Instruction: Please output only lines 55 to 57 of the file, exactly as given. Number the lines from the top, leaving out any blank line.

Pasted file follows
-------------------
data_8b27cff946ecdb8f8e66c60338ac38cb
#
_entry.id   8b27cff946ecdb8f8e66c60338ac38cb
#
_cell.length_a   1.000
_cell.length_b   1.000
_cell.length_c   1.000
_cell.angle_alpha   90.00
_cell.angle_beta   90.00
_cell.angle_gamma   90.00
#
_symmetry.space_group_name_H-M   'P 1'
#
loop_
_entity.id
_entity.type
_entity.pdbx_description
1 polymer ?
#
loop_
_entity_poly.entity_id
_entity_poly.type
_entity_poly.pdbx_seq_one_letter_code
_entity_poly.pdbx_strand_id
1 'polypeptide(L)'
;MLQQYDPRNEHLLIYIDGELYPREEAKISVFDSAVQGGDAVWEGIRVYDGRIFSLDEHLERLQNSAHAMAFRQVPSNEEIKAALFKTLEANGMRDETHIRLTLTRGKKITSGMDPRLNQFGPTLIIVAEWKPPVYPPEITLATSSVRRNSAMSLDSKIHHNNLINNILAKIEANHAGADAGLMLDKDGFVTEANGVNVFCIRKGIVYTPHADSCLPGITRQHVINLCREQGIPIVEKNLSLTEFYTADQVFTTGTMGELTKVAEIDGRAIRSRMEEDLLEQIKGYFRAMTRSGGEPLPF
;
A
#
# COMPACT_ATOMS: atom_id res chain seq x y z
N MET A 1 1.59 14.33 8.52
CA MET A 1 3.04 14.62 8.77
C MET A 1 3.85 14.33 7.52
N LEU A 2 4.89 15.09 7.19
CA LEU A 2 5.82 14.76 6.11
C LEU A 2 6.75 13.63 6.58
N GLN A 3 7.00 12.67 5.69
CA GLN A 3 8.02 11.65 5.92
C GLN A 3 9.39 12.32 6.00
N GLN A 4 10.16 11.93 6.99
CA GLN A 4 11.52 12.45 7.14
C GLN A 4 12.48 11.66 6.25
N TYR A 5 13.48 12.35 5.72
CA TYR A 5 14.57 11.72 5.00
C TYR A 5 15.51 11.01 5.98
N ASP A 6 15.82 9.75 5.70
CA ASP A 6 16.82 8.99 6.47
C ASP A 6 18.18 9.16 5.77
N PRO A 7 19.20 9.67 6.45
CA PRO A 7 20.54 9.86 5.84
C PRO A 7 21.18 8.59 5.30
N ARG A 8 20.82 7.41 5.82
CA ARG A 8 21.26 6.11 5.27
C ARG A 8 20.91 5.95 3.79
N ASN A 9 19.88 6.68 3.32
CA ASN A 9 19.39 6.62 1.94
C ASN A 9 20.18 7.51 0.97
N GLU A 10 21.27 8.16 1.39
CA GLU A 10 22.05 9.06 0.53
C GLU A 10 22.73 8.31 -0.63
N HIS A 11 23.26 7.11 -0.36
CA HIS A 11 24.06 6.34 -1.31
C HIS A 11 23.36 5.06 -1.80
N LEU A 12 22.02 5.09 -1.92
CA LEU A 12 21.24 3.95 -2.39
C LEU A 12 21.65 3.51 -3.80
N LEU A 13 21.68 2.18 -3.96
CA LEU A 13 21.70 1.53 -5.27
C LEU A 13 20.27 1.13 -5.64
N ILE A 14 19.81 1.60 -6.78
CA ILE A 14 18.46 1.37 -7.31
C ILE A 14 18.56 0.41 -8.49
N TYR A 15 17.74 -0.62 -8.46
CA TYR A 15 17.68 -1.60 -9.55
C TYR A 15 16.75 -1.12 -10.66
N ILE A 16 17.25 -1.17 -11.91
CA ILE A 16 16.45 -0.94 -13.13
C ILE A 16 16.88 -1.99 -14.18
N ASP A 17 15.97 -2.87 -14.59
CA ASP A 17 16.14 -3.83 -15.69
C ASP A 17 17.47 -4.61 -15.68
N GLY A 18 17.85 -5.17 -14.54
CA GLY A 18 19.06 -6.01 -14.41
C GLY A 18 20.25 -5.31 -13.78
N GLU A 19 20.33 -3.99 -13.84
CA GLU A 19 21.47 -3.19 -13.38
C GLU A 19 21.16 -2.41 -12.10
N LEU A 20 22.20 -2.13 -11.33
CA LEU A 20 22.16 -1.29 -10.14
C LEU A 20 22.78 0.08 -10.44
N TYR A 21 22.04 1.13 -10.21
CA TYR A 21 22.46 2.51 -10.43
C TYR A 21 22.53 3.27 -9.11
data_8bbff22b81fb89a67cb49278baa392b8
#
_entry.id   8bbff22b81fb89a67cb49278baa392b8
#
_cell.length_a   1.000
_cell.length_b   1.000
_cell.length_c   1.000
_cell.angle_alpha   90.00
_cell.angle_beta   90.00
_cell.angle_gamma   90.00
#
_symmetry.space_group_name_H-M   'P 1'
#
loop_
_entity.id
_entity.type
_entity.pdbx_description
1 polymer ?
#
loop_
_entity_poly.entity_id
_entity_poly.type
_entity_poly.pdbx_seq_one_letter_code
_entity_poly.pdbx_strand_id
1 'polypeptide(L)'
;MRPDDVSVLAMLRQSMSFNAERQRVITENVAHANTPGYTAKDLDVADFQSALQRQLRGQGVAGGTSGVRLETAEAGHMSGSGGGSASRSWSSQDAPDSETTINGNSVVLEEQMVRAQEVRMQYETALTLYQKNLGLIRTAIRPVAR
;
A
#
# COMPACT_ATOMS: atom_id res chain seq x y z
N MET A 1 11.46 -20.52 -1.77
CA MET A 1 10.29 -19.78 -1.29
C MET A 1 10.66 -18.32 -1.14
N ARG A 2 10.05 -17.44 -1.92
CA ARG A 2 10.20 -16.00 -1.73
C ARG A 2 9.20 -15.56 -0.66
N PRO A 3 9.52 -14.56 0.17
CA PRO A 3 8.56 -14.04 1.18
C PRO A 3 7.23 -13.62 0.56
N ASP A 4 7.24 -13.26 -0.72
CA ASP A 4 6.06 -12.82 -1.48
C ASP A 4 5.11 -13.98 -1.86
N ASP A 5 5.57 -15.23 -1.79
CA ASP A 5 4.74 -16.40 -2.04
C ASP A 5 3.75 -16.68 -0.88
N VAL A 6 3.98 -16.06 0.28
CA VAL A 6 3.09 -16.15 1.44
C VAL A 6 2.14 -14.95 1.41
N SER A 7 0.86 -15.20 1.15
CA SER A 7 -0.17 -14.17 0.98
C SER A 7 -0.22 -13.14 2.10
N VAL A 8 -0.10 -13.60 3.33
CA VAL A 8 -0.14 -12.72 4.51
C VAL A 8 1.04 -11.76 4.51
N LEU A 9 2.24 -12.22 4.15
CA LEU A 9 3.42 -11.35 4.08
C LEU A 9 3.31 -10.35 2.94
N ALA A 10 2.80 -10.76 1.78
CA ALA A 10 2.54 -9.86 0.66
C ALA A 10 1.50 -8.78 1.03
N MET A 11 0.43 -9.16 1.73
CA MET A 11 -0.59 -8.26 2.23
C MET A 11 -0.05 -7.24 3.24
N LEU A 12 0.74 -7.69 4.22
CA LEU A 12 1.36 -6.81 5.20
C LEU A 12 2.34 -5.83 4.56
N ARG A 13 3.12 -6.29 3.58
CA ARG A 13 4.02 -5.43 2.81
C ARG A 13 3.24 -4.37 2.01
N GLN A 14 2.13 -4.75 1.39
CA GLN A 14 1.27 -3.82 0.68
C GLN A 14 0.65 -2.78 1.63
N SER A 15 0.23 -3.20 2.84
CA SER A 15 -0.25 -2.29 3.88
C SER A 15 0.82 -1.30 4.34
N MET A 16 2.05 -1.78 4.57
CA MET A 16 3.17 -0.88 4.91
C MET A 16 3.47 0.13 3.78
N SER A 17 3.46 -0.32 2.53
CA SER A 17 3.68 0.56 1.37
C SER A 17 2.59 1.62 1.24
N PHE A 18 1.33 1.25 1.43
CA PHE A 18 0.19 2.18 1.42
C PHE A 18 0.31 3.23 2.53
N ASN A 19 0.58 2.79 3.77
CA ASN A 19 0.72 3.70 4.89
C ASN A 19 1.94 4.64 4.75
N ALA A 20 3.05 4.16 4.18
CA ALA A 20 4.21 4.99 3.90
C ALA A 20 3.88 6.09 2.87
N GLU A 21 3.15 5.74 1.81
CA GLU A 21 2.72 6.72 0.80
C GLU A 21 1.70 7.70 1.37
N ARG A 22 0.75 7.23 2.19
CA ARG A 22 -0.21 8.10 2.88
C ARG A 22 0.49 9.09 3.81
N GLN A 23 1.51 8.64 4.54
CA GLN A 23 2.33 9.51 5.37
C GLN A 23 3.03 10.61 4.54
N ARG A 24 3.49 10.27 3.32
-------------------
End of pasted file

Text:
N ASN A 9 19.88 6.68 3.32
CA ASN A 9 19.39 6.62 1.94
C ASN A 9 20.18 7.51 0.97